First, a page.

Idioms (成語/成语 chéngyǔ) are a special part of Chinese. In everyday boring conversation they rarely come up, but every now and again a perfect situation arises when one of these four-character gems can describe a situation or feeling perfectly.
Through idioms you not only get a better understanding of the Chinese language, but also Chinese culture. Plus, it’s very cool when you get the chance to use one, or hear and actually understand it.
According to Wikipedia there are anywhere between 5,000 and 20,000 Chinese idioms, so there’s the challenge of knowing which idioms to actually learn, and that’s where this book comes in.
500 Common Chinese Idioms: An Annotated Frequency Dictionary presents the 500 most frequently used idioms, which, according to the book will cover 40 to 50% of idioms in common use. This takes the pain out of selecting which idioms to focus your time on learning. The idioms are also ordered by frequency, which makes for more effective learning.
As explained in the introduction, the aim of the book is threefold – to present practical idioms for foreigners to learn, explain them clearly, and provide example sentences that use modern Chinese. Here’s the full list of the data provided with each idiom:
- Idiom in both Simplified and Traditional Chinese with Pinyin pronunciation.
- English translation and general explanation
- Example sentences (in only Simplified Chinese) with Pinyin and English.
- Comments on usage
- Allusions such as historic and cultural references
- Notes about the idiom such as if it’s positive or negative, spoken or written etc.
When looking up an an idiom, the English explanation gives you a general overview of the meaning. The characters and words contained within the idiom are also reviewed, which further helps in understanding the meaning. This makes the book good for just picking up and flicking through. Though, if you are in the mood for serious studying you can read further on.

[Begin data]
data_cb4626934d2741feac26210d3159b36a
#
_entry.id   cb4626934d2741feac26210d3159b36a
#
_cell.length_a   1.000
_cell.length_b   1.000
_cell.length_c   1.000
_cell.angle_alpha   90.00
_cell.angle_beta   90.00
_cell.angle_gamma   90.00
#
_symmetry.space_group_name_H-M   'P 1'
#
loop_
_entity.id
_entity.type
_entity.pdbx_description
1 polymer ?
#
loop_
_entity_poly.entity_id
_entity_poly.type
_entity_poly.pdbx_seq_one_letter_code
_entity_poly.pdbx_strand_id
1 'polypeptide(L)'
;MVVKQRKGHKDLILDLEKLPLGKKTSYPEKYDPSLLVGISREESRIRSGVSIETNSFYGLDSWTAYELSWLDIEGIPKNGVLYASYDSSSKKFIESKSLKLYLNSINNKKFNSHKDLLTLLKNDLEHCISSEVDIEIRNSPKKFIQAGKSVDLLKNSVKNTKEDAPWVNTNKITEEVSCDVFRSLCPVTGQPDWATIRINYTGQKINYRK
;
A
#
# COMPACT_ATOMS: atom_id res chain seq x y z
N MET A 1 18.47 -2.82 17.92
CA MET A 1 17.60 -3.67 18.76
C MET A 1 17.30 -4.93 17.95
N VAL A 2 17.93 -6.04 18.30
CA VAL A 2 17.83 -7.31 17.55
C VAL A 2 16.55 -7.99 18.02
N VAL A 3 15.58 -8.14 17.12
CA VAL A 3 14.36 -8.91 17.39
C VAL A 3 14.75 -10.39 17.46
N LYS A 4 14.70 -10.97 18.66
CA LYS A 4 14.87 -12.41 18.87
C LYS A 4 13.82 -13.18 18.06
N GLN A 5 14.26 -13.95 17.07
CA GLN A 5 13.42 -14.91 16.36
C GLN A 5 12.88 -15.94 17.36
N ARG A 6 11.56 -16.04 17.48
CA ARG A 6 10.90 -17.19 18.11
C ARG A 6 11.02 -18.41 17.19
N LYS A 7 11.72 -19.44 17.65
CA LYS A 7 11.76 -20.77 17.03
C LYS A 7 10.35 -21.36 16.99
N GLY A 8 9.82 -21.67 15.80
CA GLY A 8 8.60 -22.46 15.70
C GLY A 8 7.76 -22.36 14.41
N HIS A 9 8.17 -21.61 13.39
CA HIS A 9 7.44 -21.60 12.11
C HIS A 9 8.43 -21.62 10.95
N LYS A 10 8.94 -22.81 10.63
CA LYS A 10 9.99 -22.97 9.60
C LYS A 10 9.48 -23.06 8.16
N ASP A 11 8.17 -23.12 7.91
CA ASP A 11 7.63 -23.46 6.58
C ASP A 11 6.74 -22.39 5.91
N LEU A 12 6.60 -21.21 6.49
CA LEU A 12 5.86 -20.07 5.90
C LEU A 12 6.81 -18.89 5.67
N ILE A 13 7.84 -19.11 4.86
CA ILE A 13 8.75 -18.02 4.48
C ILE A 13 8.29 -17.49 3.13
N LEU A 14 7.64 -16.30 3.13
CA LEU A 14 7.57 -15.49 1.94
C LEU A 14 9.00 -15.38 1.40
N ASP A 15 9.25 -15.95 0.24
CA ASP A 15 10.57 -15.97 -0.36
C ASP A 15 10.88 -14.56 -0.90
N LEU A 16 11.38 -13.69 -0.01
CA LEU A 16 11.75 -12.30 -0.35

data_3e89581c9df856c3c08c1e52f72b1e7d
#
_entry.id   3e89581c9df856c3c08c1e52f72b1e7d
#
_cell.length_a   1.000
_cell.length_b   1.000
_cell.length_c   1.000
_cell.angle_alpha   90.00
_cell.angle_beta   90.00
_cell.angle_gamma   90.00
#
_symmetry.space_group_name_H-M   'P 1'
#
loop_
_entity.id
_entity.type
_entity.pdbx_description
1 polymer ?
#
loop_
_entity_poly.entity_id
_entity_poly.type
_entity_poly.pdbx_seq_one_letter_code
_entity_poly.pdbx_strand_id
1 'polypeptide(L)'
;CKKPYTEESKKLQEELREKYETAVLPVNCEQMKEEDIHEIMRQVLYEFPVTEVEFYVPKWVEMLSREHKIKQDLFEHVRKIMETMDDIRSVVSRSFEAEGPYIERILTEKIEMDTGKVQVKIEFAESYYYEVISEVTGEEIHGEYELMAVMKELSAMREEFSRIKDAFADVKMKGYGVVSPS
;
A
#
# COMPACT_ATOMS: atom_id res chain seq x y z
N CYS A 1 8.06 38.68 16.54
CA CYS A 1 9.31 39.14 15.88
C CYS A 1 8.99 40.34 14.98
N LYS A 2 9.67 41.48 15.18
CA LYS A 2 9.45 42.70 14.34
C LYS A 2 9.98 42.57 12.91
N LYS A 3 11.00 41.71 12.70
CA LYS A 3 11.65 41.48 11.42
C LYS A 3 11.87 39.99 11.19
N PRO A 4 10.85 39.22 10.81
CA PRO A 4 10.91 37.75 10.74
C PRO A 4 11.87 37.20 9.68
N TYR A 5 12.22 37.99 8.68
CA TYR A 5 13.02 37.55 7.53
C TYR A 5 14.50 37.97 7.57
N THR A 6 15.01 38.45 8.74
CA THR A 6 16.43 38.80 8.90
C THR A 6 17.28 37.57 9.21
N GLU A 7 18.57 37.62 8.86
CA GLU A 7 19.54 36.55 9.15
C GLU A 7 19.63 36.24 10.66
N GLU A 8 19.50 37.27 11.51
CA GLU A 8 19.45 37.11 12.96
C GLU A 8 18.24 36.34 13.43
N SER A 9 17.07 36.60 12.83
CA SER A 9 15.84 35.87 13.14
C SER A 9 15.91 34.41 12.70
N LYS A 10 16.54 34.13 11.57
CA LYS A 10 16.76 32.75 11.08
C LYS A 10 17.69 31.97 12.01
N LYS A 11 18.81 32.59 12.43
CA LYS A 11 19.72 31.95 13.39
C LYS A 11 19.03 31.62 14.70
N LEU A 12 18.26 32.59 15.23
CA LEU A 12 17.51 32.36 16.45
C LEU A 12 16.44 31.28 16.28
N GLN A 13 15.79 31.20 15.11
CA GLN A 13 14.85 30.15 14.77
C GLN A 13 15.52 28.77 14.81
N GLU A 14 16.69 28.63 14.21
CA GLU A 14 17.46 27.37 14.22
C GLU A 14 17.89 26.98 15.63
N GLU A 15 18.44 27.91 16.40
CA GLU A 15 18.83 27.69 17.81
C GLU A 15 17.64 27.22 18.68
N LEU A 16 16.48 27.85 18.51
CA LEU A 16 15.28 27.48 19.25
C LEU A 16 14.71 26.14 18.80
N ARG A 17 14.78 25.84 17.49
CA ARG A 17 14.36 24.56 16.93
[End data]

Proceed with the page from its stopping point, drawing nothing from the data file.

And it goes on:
The example sentences are invaluable, and show the idioms being used in topics such as business, education, society, culture and more. The inclusion of synonyms and antonyms is also very useful, but they aren’t referenced, so if another idiom is mentioned you’ll have to look it up in the main index yourself.
The appendix includes an index of the characters ordered by Pinyin, and another ordered by the number of strokes in the first character of the idiom. Also of note is the included index of common structural patterns seen in idioms. For example 不可** which includes the examples 不可思議, 不可多得, and 不可理喻. Twenty one patterns are explained and this is an interesting and useful addition to the book.
The book not only addresses the problem of not just which idioms are most useful to learn, but also how you should use them. The explanations and examples are clear and practical and make the book good for light reading or serious study. If you’re looking for a coffee table book of Chinese idioms (and your friends are all Mandarin-learning nerds) then this is perfect.
Purchase 500 Common Chinese Idioms: An Annotated Frequency Dictionary on Amazon.com.